Rainbows over the RSC

 

Setting off from Belfast on Friday 13th July could perhaps be seen as a bad omen but that wasn’t going to stop the excited team from Belfast as we departed for Stratford-upon-Avon – the home of the world-famous Royal Shakespeare Company (RSC).

Our merry troupe included:

  • A company of 23 young actors
  • 3 young stage managers
  • 2 young technicians
  • The management team from Youth Action’s Rainbow Factory
  • The Lyric’s Creative Learning Coordinator, Philip Crawford & me, Pauline McKay (Creative Learning Assistant/Stage Management Mentor)

We arrive that same day in sunny Stratford-upon-Avon, a beautiful town with Tudor buildings, an array of boutique shops, bustling restaurants and barges moving lazily along the river.  However, all is over-shadowed by the towering presence of the Royal Shakespeare Theatre.  A building in a mish-mash of styles from different eras set in parkland and surrounded by an electric atmosphere. After a stroll around the town to get our bearings and a nice meal, it was time to head off to our hotel for an early, if somewhat sleepless, night.

Saturday arrived and we left for the Courtyard Theatre for some morning rehearsals. There to greet us was Ian Wainwright the man heading up the Open Stages project for the RSC and the World Shakespeare Festival. Last minute rehearsals and intense physical warm-ups are taking place, discussions with the director, Richard Howard about staging, interviews, the schedule and every other detail that needed consideration.

12.45pm and the crew springs into action, the van arrives at the scene dock door filled with pieces of set, furniture, costumes and props. Experienced crew from the RSC worked alongside the Rainbow Factory’s young trainees building and positioning the set, setting up props and furniture backstage and preparing for the technical rehearsal. Trainee, Robert worked with the RSC sound technician, programming, adjusting and setting levels. Another trainee, Cricky worked with the RSC Lighting team, creating scenes in daytime, storms and lightning. While Aaron, who headed up the Rainbow Factory team, was floating between stage, sound and lighting offering advice and support.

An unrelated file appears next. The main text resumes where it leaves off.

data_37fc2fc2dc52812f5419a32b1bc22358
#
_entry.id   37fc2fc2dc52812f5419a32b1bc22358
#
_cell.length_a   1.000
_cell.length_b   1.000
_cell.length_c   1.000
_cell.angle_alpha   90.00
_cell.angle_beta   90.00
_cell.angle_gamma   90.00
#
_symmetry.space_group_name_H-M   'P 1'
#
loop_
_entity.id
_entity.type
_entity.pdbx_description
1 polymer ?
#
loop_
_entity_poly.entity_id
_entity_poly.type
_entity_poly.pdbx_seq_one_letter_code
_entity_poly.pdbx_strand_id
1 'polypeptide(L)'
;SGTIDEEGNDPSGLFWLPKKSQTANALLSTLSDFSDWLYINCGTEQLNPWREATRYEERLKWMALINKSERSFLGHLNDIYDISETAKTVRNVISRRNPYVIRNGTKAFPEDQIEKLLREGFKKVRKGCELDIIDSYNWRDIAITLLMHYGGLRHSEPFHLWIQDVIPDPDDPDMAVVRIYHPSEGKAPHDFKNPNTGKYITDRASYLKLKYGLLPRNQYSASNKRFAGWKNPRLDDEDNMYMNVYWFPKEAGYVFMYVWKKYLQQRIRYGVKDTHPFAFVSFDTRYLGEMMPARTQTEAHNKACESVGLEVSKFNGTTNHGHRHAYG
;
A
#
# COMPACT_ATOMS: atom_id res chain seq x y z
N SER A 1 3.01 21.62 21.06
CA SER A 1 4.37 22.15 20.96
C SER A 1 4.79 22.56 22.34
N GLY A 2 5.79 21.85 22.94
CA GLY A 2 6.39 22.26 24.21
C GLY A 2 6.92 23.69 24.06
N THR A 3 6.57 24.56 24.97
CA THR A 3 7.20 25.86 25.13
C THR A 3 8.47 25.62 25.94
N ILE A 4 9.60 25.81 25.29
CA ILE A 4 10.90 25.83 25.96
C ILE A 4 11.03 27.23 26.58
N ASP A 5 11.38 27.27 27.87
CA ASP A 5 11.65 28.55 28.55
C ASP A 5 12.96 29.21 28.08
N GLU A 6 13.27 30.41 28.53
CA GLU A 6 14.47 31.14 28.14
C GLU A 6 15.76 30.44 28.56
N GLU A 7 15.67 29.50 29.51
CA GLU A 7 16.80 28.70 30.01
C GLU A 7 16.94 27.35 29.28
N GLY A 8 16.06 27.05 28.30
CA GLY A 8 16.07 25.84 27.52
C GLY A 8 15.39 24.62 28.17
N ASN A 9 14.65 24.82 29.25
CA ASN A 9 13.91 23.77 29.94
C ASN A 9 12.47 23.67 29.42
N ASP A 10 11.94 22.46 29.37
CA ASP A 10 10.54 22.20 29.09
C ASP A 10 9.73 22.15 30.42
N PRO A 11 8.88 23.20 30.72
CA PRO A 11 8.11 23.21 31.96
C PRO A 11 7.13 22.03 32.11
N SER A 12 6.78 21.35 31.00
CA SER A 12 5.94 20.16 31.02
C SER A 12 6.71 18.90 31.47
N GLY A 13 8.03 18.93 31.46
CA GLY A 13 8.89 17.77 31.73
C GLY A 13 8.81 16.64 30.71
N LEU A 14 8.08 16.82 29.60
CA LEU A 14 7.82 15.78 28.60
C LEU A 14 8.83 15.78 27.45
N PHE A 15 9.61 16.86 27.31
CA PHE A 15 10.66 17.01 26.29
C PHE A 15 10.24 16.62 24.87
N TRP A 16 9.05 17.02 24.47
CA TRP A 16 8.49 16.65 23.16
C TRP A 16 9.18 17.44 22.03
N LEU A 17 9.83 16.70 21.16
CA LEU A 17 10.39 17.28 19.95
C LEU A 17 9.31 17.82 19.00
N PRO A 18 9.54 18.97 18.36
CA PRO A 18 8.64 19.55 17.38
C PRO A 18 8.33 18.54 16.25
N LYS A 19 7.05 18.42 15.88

3pm and the technical rehearsal starts. It’s a tense moment as Aaron calls the first cues but all the elements come together seamlessly and we finish ahead of schedule. There is even time for an impromptu visit from one of the RSC vocal coaches to give the cast a short workshop and warm-up preparing them for the 1,000-seat theatre they will be playing that evening.

7.30pm curtain up on the Rainbow Factory’s Julius Caesar. They set their production inBelfast in 2000, the play lending itself well to the tit-for-tat killings that took place at that time, allowing the cast to relate to the Shakespearian text and effectively translate this to the audience. Everything runs to plan, the actors give it their best and receive fantastic audience response and feedback. They are now RSC actors.

9pm the show comes to an end, the set is taken apart and the van is pack for its trip back to Belfast. The company heads off for a much-needed meal and celebration in Bella Italia.

The team rounded off their visit on Sunday by taking part in workshops, master classes and tours of the Theatre spaces before their return home to Belfast.